Nothing here is intended to be legal advice nor should it be construed as such. If you have questions or would like to discuss an issue with your company, please call 832-930-0529 or visit http://www.kestephenslaw.com.

WARNING TO GENERAL CONTRACTORS! BE CAREFUL WITH YOUR CONTRACT

WARNING TO GENERAL CONTRACTORS! BE CAREFUL WITH YOUR CONTRACT

July 9, 2014

“General Contractor’s Agreement To Perform In Good And Workmanlike Manner Is Not An Assumption Of Liability For Defective Work.

FACTUAL BACKGROUND

In 2008, a contractor entered an agreement to serve as general contractor to renovate and build additions to a school in Corpus Christi, including constructing tennis courts. Shortly after construction of the tennis courts was completed, there were complaints that the courts started flaking, crumbling, and cracking, rendering them unusable for their intended purpose of hosting competitive tennis events. The original contract included an agreement to complete the work in a “good and workmanlike manner”. The contractor’s insurance policy had an exclusion for contractual liability “assumed in a contract.”

The owner of the Courts filed suit in Texas state court. Its damage claims were based on faulty construction of the courts and its theories of liability were breach of contract and negligence. Naturally, the insurer argued that the contractual liability exclusion applied.

THE LAW

It is well settled Texas law that a “common law duty to perform with care and skill accompanies every contract. See Montgomery Ward & Co. v. Scharrenbeck, 146 Tex. 153, 204 S.W.2d 508, 510 (1947); see also Melody Home Mfg. Co., 741 S.W.2d at 354.7.  On January 17, 2014, in Ewing Const. Co., Inc. v. Amerisure Ins. Co., 420 S.W.3d 30, 32 (Tex. 2014), the Texas Supreme Court decided the facts above when it answered a certified question from the U.S. Fifth Circuit Court of Appeals. The question was:

Does a general contractor that enters into a contract in which it agrees to perform its construction work in a good and workmanlike manner, without more specific provisions enlarging this obligation, “assume liability” for damages arising out of the contractor’s defective work so as to trigger the Contractual Liability Exclusion?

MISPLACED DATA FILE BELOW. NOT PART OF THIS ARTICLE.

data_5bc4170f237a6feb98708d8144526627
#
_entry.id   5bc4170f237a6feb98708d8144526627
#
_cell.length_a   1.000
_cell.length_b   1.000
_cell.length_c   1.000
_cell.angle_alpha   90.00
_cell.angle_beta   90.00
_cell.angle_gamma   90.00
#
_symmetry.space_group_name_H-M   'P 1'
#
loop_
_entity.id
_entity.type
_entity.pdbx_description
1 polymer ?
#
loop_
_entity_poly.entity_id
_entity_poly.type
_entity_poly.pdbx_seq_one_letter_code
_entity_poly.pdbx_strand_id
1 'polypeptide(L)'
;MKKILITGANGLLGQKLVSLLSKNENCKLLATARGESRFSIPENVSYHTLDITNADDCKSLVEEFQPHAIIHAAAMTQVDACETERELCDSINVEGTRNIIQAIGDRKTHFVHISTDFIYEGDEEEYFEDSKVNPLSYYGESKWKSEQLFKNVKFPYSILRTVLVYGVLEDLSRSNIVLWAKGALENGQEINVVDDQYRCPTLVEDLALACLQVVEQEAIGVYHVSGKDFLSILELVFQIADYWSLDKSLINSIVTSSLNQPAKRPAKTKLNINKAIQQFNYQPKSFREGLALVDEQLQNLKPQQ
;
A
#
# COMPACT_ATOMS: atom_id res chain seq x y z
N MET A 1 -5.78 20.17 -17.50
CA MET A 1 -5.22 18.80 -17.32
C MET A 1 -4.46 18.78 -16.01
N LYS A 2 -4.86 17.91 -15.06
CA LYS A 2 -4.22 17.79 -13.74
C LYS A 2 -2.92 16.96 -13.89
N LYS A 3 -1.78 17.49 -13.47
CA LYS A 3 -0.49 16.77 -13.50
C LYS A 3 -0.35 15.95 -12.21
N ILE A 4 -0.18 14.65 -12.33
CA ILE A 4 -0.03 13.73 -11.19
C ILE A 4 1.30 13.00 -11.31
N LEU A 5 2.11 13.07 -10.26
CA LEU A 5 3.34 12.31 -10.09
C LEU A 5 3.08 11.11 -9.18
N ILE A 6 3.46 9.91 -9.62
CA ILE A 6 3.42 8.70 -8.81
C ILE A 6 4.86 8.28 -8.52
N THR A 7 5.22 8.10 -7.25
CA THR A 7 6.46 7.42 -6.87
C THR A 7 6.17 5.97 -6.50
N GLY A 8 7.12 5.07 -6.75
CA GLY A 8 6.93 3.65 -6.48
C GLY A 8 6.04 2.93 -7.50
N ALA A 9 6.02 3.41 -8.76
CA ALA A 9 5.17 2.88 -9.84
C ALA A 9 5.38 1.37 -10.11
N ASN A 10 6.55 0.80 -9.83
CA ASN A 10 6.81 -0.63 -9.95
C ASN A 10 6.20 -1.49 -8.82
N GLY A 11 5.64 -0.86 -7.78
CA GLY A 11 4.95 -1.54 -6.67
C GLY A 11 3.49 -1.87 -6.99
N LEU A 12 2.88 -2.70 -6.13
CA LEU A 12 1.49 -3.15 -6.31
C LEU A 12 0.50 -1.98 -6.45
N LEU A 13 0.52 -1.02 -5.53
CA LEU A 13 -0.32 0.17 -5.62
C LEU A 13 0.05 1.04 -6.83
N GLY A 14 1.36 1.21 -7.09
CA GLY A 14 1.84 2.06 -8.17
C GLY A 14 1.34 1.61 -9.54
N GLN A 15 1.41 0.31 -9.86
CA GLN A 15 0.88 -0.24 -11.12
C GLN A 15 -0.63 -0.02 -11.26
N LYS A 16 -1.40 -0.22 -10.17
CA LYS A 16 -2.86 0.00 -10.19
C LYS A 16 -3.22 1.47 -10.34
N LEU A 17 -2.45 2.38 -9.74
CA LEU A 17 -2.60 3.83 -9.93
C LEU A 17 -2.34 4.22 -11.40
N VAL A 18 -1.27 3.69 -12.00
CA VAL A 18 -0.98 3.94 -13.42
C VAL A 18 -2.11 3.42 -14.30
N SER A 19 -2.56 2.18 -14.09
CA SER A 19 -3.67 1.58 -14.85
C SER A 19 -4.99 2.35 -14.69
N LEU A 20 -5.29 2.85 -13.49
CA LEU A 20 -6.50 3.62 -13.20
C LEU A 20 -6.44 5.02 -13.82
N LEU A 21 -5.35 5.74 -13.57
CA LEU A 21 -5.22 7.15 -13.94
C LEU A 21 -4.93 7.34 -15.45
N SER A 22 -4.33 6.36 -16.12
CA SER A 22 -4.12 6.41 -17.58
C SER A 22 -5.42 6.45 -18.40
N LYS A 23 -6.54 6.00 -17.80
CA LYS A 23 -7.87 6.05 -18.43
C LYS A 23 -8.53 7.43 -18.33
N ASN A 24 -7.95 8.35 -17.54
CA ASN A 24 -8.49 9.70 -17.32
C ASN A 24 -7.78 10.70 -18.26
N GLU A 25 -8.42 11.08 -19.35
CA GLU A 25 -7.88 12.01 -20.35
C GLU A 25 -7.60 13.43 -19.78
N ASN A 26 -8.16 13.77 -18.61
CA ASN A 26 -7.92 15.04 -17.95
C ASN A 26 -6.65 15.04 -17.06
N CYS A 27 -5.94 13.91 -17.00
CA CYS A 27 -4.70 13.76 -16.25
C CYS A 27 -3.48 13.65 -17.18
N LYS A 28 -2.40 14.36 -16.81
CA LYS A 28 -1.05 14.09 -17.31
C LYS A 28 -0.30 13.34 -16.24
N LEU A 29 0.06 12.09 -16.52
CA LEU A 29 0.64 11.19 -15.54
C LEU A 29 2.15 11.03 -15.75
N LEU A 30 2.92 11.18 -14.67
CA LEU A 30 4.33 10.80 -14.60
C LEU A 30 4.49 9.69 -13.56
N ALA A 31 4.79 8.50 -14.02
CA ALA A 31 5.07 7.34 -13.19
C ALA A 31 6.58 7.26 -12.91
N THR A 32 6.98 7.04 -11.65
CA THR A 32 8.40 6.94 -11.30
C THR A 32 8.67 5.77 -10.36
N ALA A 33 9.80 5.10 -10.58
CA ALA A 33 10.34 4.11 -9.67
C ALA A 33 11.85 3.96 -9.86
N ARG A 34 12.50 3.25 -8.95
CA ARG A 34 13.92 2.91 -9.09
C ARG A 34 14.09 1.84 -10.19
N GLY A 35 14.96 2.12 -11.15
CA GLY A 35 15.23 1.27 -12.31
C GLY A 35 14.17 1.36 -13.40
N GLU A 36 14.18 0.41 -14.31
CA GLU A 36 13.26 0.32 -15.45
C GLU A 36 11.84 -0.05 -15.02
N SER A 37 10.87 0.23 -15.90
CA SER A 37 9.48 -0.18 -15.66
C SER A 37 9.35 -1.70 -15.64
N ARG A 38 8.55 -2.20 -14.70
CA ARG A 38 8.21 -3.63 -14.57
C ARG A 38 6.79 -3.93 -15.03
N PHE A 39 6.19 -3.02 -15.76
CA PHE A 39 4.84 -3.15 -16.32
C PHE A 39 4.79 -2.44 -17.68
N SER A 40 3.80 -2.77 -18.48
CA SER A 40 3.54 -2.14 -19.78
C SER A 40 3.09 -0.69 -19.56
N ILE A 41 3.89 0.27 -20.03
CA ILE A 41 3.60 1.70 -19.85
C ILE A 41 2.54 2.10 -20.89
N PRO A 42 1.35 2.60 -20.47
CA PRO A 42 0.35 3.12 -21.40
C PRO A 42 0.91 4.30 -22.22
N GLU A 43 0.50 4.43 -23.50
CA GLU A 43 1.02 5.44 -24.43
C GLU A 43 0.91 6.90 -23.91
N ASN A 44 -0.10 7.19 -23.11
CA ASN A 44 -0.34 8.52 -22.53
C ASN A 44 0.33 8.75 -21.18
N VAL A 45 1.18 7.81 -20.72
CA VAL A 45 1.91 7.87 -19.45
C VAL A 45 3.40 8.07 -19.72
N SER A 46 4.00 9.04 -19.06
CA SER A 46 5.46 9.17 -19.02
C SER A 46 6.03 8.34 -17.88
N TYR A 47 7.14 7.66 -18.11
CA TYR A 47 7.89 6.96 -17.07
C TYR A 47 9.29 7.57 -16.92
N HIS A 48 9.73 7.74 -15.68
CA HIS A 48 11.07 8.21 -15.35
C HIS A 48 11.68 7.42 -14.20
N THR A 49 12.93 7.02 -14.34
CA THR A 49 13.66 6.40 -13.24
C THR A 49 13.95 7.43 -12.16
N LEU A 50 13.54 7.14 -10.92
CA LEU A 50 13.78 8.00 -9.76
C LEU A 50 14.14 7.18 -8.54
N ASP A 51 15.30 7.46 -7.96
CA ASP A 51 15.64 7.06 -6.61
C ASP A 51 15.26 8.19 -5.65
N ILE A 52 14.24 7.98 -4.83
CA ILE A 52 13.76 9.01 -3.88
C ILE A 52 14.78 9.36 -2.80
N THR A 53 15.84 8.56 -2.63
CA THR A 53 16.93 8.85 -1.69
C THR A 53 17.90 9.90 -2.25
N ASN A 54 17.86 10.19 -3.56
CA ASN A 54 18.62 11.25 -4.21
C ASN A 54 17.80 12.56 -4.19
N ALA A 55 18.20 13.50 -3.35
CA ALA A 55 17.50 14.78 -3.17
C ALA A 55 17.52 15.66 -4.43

Ewing Const. Co., Inc. 420 S.W.3d at 32.

THE DECISION

During its analysis the Texas Supreme Court referred to its prior holding in Gilbert Texas Construction, L.P. v. Underwriters at Lloyd’s, London, 327 S.W.3d 118 (Tex. 2010). There the Court held that a contract exclusion did apply. However, the Court reasoned that the contractor in Gilbert assumed—to repair or pay for damage to property of third parties…“resulting from a failure to comply with the requirements of this contract”—extended “beyond Gilbert’s obligations under general law.” Gilbert, 327 S.W.3d at 127.

In applying Gilbert’s reasoning in the present case the Court held that a general contractor who agrees to perform its construction work in a good and workmanlike manner, without more, does not enlarge its duty to exercise ordinary care in fulfilling its contract, thus it does not “assume liability” for damages arising out of its defective work so as to trigger the Contractual Liability Exclusion. We answer the first question “no” and, therefore, need not answer the second question. Ewing Const. Co., Inc. v. Amerisure Ins. Co., 420 S.W.3d 30, 38 (Tex. 2014)

WHAT IT MEANS FOR YOU

This decision should be a warning for all general contractors. Do not expand your duties beyond that of the common law unless you are positive that your insurance policies cover those expanded duties. Have a good lawyer draft and a review your contracts so that you are not unknowingly exposing yourself to additional liability.

For questions or contract issues feel free to email me info@kestephenslaw or call my office at 832-930-0529.